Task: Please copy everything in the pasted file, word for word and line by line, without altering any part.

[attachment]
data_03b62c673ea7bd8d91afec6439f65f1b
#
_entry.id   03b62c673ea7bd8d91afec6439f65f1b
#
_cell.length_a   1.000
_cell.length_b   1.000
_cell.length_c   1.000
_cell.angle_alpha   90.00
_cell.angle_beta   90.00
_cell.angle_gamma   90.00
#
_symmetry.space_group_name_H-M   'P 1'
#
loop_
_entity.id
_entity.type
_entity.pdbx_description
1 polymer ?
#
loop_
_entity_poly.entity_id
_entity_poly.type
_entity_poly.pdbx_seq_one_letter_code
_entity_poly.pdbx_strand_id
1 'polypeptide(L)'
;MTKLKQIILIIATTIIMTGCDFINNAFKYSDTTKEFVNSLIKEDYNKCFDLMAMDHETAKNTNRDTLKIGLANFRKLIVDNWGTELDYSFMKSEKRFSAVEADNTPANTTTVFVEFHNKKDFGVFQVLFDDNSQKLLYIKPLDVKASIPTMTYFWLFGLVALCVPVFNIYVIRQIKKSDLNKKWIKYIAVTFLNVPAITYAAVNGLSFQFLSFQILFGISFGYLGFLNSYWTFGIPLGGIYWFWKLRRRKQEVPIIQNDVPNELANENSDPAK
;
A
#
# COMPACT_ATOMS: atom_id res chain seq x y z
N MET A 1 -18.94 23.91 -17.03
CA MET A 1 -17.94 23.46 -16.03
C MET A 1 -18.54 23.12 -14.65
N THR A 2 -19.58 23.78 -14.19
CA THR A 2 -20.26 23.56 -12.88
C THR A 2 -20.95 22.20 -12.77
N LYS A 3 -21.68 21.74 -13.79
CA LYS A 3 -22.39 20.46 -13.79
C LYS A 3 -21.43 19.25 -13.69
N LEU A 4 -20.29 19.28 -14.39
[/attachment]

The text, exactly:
data_03b62c673ea7bd8d91afec6439f65f1b
#
_entry.id   03b62c673ea7bd8d91afec6439f65f1b
#
_cell.length_a   1.000
_cell.length_b   1.000
_cell.length_c   1.000
_cell.angle_alpha   90.00
_cell.angle_beta   90.00
_cell.angle_gamma   90.00
#
_symmetry.space_group_name_H-M   'P 1'
#
loop_
_entity.id
_entity.type
_entity.pdbx_description
1 polymer ?
#
loop_
_entity_poly.entity_id
_entity_poly.type
_entity_poly.pdbx_seq_one_letter_code
_entity_poly.pdbx_strand_id
1 'polypeptide(L)'
;MTKLKQIILIIATTIIMTGCDFINNAFKYSDTTKEFVNSLIKEDYNKCFDLMAMDHETAKNTNRDTLKIGLANFRKLIVDNWGTELDYSFMKSEKRFSAVEADNTPANTTTVFVEFHNKKDFGVFQVLFDDNSQKLLYIKPLDVKASIPTMTYFWLFGLVALCVPVFNIYVIRQIKKSDLNKKWIKYIAVTFLNVPAITYAAVNGLSFQFLSFQILFGISFGYLGFLNSYWTFGIPLGGIYWFWKLRRRKQEVPIIQNDVPNELANENSDPAK
;
A
#
# COMPACT_ATOMS: atom_id res chain seq x y z
N MET A 1 -18.94 23.91 -17.03
CA MET A 1 -17.94 23.46 -16.03
C MET A 1 -18.54 23.12 -14.65
N THR A 2 -19.58 23.78 -14.19
CA THR A 2 -20.26 23.56 -12.88
C THR A 2 -20.95 22.20 -12.77
N LYS A 3 -21.68 21.74 -13.79
CA LYS A 3 -22.39 20.46 -13.79
C LYS A 3 -21.43 19.25 -13.69
N LEU A 4 -20.29 19.28 -14.39